This weekend I implemented a straightforward method for navigating around a circle. For the first day in like a 2 weeks, the weather was also nice enough to take my funjet for a testride. And yes, it worked quite well! I should check GPS logging to see how well in followed the circular path, but from the ground it looked fine.
How does it work
First we calculate which point on the circle we are currently closest to:
alpha = HeadingTowardsCircleCenter – PI
The closest point on the circle is the one at angle radians:
Lon = LonCircleCenter + sin( alpha ) * radius
Lat = LatCircleCenter + cos( alpha ) * radius
Of course we don’t need the point that is currently closest to us, but the one that is “within reasonable range”.
How much radians (circle radians) per second the UAV flies (if he would be on the circle):
(meter per second) / (radians per meter in circle)
vAngular = [radians per second] = UavSpeed / ( (2 * PI) / (2 * PI * radius) ) = UavSpeed / radius
Now comes the tricky part: we need to decide to which point on the circle we want to fly to. We calculate a new angle alpha2:
alpha2 = alpha + vAngular * tSeconds
We calculate the angle on the circle we should be at in tSeconds .
So we need to aim for the point on the circle tSeconds ahead of us:
Lon = LonCircleCenter + sin( alpha2 ) * radius
Lat = LatCircleCenter + cos( alpha2 ) * radius
How do we choose tSeconds? Good question. I quess it depends on how responsive your UAV is. I took 2 seconds on my first attempt. In the future I will experiment with other values.
Too far from the circle
One exception case should still be handled: What if we are too far from the circle? With the above algorithm, we would fly straight at the circle. This would be a huge problem because we might arrive at the circle with a heading that is perpendicular to the desired heading! In this case we could choose:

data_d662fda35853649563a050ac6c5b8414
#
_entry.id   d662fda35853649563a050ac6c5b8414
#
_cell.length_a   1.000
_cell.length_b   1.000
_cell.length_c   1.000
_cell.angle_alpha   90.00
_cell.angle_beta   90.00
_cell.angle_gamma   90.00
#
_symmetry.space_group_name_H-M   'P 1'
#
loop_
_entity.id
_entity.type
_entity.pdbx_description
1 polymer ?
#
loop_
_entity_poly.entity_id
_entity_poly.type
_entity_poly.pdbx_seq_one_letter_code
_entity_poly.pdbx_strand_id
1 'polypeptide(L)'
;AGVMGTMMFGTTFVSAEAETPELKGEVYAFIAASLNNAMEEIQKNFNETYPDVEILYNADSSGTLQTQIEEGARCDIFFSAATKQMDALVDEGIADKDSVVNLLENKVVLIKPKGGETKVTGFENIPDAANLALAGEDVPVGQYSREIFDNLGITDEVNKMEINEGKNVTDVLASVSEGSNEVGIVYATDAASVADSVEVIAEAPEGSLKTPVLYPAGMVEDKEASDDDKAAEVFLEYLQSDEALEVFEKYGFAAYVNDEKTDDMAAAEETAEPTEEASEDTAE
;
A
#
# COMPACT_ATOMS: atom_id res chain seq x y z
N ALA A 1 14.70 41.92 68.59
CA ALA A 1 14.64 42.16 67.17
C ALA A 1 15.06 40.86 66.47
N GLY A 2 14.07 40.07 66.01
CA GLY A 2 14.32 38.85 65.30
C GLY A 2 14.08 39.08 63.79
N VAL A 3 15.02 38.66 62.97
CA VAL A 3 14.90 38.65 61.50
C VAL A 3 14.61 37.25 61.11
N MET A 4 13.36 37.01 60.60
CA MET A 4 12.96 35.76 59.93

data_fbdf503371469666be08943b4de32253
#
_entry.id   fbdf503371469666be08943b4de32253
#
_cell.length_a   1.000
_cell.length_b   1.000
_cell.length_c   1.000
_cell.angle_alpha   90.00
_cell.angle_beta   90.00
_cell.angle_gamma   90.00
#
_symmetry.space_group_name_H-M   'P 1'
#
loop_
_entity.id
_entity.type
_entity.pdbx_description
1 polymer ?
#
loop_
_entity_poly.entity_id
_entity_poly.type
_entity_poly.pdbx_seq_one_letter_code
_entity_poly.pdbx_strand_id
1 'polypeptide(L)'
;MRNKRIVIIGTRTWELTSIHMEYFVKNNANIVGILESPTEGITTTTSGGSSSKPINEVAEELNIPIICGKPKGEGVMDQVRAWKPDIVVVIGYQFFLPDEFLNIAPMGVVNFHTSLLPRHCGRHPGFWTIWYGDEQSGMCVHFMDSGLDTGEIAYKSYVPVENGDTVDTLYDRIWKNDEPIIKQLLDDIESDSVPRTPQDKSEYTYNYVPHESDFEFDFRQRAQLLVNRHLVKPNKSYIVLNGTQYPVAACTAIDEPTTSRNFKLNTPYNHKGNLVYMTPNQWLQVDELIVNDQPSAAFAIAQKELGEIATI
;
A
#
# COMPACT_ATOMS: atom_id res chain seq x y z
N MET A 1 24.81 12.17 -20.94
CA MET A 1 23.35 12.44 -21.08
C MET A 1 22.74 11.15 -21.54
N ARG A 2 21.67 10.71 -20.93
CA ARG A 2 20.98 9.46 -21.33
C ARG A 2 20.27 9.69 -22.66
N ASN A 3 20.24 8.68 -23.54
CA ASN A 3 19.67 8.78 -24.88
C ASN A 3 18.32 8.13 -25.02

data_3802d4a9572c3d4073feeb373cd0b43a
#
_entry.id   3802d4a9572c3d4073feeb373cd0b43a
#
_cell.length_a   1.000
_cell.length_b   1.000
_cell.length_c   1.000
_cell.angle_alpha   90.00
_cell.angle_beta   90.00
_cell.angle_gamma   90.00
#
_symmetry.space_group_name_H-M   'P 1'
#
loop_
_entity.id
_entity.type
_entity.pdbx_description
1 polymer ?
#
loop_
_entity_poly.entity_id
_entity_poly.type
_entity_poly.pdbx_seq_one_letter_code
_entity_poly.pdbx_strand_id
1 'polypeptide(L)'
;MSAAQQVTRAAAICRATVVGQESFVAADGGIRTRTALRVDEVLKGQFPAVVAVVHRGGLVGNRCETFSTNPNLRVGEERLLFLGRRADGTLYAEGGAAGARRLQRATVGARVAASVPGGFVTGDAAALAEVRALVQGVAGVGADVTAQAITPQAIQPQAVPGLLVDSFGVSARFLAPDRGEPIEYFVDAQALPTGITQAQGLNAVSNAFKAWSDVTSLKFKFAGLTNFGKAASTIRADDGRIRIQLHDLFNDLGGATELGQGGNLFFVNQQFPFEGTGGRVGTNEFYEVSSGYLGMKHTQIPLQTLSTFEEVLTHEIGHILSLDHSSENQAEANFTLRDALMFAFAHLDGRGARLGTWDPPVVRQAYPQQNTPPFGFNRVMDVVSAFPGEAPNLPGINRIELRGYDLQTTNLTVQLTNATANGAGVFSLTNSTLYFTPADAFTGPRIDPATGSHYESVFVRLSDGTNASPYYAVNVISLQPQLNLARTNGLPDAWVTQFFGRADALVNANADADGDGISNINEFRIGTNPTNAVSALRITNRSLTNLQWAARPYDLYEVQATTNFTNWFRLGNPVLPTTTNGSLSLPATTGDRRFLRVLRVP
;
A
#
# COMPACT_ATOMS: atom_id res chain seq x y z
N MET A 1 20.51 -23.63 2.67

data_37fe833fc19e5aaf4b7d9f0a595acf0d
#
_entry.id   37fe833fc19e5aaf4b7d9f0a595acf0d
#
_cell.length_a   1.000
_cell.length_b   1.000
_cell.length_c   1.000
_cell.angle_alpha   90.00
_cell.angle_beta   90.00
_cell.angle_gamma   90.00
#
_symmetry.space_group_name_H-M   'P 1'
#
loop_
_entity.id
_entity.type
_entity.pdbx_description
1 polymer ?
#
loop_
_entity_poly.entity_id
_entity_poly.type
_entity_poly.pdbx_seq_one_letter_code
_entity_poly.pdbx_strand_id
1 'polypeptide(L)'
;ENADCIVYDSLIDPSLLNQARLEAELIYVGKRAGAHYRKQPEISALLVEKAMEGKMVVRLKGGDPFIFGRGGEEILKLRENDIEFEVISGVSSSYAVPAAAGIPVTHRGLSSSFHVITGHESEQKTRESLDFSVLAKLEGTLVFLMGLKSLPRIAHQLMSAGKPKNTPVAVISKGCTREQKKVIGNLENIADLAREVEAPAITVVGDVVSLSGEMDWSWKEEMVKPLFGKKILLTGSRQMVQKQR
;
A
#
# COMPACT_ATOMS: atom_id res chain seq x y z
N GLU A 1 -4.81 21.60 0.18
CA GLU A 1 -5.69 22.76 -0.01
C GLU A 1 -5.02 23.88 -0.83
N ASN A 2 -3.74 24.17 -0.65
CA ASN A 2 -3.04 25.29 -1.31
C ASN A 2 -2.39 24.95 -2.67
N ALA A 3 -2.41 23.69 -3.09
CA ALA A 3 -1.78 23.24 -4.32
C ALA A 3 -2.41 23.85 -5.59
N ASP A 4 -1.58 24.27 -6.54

angle2 = angle + PI/2
The point at angle2 is the point on the circle where we would “touch” (and not cross) the circle if we were flying straight at it from a point far away from the circle. This is not optimal, because:
1. In most cases we are still quite close to the circle
2. In case of a big circle, we would not take the shortest route towards the circle
As a basic solution we can pick a smaller angle:
angle2 = angle + PI/4
Depending on the UAV’s agility, speed,current heading and distance from the circle, we could come up with a formula that yields an angle between 0 and PI/2. This still needs to be investigated. In a paper by Nathan D. Rasmussen, I found the following interesting yet visually trivial vector field for circle navigation:
As a conclusion: complex solutions exist, but simple solutions work good enough in most cases!
A lot of people saw I purchased a 5DOF module from SparkFun and even made a test-PCB for it. Obviously, they asked me if I was willing to share my code. Well alright, here you have it.
A simple embedded kalman filter, nicely documented. Also featuring, for the interested:
- Using the ADC hardware module in a dsPIC30
- Using the UART module in a dsPIC
- Using the timer module in a dsPIC
- How to organize your code! I’ve seen some hideous projects on the web.
The code is written using Microchip’s C30 compiler . The non-optimizing version is free!
I wrote a small app to visualize the output better:
And last but not least: downloads!
- Eagle schematics: 5DOF_Tester_v0.2.zip
- MPLab project files and c-code for the C30 compiler: KalmanTestBoardV1.zip
There is a bug in Microchip’s latest libs. You need to add: #define UART_ALTRX_ALTTX 0xFFE7 /*Communication through ALT pins*/
to uart.h or to the code that references it.